Israel should be concerned at the fact that a letter might exist – whose contents have been withheld from it by the White House – which seemingly gives assurances to the Palestinian Authority that the United States might well attempt to impose a solution on Israel by threatening to vote in a certain way at the United Nations if Israel refuses to accept any particular American proposal put during the proximity talks that Israel finds objectionable.

This can hardly be seen to be an exercise in building trust – rather the direct opposite.

Some deal involving a moratorium on building construction in East Jerusalem by Israel as a result of tacit understandings between Israel and America may well have been the catalyst for the issue of this letter to induce the Palestinian Authority President to get off his high horse and agree to the proximity talks.

Israel could have assured America that whilst Israel would suspend any building in East Jerusalem – it could not be seen to have done so openly for domestic political reasons.

Such a behind the scenes deal could have been done between Israel and America – backed up by a letter of assurance from the White House to Abbas that if Israel dared turn one sod of soil in East Jerusalem during the proximity talks then the Palestinian Authority could get the Arab League to run off to the United Nations to procure a resolution censuring Israel that America would not veto.

Then again the letter could be far more sinister and threatening in content – assuring the Palestinian Authority that America would not support Israel in the United Nations if Israel turned down a suggested American – or even Palestinian Authority – proposal that America thought should be part of a peace settlement.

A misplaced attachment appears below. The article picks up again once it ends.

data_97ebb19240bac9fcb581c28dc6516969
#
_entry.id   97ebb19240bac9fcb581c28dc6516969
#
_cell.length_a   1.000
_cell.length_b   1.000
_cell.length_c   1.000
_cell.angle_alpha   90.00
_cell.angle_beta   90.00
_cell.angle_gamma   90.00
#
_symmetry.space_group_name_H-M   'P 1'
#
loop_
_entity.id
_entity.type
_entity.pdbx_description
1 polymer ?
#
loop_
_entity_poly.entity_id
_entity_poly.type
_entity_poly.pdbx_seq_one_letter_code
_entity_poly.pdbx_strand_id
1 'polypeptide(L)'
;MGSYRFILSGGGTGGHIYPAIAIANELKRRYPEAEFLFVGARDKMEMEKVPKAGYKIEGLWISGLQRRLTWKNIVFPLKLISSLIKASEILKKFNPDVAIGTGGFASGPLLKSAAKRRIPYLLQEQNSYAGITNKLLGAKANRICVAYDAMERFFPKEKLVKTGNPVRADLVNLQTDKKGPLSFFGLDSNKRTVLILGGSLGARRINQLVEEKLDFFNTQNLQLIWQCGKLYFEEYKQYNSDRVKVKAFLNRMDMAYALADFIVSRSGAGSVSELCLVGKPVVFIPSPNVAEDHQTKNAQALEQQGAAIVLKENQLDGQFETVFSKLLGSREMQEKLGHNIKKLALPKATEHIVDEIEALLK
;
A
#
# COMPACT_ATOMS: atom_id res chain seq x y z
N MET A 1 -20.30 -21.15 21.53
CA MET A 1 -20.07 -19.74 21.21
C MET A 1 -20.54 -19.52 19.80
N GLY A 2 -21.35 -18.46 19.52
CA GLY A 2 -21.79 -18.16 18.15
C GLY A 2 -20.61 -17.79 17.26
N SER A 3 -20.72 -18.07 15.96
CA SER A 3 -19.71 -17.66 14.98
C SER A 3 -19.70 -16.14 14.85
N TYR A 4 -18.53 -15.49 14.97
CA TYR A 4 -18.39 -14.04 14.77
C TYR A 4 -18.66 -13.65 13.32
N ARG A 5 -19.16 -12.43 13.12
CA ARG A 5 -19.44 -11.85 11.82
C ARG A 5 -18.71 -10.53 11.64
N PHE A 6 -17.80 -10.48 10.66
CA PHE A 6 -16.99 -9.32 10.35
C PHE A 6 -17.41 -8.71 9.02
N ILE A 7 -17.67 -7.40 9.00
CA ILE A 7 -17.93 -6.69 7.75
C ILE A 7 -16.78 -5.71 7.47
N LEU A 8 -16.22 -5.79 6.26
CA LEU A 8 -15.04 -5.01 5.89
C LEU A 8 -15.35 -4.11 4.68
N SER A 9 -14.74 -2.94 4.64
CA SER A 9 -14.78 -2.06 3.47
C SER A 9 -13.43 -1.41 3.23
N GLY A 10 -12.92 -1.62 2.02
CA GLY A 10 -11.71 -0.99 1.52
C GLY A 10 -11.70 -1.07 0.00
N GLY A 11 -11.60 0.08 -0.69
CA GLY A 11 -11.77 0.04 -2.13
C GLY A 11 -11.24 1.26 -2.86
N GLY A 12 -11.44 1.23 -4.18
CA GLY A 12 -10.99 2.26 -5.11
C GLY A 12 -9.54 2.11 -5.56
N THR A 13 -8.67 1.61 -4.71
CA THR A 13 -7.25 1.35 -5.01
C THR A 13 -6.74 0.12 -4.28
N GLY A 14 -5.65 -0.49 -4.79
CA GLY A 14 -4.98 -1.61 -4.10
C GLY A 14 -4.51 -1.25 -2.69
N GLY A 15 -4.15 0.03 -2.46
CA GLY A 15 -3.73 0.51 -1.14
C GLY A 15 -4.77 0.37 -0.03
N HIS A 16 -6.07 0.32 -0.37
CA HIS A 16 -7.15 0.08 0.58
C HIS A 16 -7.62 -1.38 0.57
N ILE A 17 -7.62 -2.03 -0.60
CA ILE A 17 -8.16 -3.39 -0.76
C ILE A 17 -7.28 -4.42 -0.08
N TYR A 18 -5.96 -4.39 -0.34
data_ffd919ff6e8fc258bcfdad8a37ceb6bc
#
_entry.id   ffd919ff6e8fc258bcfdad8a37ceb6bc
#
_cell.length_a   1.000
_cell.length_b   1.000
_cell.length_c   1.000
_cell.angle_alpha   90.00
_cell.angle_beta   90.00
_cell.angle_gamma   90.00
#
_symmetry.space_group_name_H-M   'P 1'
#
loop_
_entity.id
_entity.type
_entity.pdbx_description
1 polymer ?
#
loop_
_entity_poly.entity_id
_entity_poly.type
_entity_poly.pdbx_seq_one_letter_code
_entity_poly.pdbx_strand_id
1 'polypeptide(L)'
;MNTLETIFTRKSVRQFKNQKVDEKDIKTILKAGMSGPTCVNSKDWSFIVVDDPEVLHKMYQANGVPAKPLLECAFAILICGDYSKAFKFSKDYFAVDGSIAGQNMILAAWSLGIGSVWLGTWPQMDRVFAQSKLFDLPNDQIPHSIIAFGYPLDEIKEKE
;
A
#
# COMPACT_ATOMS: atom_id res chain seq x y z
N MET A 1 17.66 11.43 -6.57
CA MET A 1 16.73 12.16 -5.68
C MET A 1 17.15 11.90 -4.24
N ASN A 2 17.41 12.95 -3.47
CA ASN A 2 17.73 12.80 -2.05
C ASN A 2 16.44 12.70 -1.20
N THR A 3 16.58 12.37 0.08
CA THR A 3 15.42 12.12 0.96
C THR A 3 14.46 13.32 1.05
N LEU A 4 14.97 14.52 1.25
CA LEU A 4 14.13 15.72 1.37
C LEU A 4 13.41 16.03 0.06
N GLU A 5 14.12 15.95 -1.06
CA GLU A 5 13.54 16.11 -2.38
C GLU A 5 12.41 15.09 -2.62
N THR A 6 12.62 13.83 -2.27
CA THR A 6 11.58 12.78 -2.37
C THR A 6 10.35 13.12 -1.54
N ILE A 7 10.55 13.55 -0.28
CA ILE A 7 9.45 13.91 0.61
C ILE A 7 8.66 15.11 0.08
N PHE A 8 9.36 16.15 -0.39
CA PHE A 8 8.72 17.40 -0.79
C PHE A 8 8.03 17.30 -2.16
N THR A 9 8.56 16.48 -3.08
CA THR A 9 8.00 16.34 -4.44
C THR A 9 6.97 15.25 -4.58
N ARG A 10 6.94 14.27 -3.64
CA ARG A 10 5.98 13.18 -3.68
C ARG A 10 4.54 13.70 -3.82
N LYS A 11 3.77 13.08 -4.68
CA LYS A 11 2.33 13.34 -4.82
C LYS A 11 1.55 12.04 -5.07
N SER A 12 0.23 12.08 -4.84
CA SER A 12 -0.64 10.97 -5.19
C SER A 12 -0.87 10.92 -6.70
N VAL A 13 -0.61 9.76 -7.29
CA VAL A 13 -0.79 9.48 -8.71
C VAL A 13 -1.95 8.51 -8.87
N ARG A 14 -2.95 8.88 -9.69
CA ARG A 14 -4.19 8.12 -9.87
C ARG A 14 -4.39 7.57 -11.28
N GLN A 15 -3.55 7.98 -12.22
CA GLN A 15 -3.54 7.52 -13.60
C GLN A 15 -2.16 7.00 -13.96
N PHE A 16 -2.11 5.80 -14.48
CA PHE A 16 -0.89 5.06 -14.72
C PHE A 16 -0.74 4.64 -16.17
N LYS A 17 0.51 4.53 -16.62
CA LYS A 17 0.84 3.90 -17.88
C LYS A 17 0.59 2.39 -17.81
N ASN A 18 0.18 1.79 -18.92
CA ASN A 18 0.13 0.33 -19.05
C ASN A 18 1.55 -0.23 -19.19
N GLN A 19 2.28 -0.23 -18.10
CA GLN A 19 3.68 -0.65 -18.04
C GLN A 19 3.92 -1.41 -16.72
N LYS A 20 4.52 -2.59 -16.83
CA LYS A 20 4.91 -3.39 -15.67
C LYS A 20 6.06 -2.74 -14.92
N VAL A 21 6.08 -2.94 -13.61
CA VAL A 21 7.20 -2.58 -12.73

Back channels, secret deals and vehement denials are a normal part of international diplomacy and can generate their own web of deceit.

However in the present case there is a somewhat unique situation developing – a published letter is being  possibly countermanded by an unpublished letter given to one side only in the dispute  just a few days later.

Israel may well have received a copy of the unpublished letter and accepted its contents without demur. Then again Israel may not have.

Those not privy to what is in the unpublished letter can – however – only speculate about its contents and the effect it might have on the proximity negotiations.

If such speculation reflects unfairly on one or more of Israel, America and the Palestinian Authority – then the affected parties have no one but themselves to blame for the consequences of their clandestine actions.

Perhaps the fog may lift – if America is called on to support Israel at the United Nations should any moves to censure Israel be proposed during the proximity negotiations.

It would appear that the tale of the two letters has not yet ended – and will not go away until the contents of the second letter are publicly revealed.

Hopefully it will not take the demise of two of the parties for the secret to get out.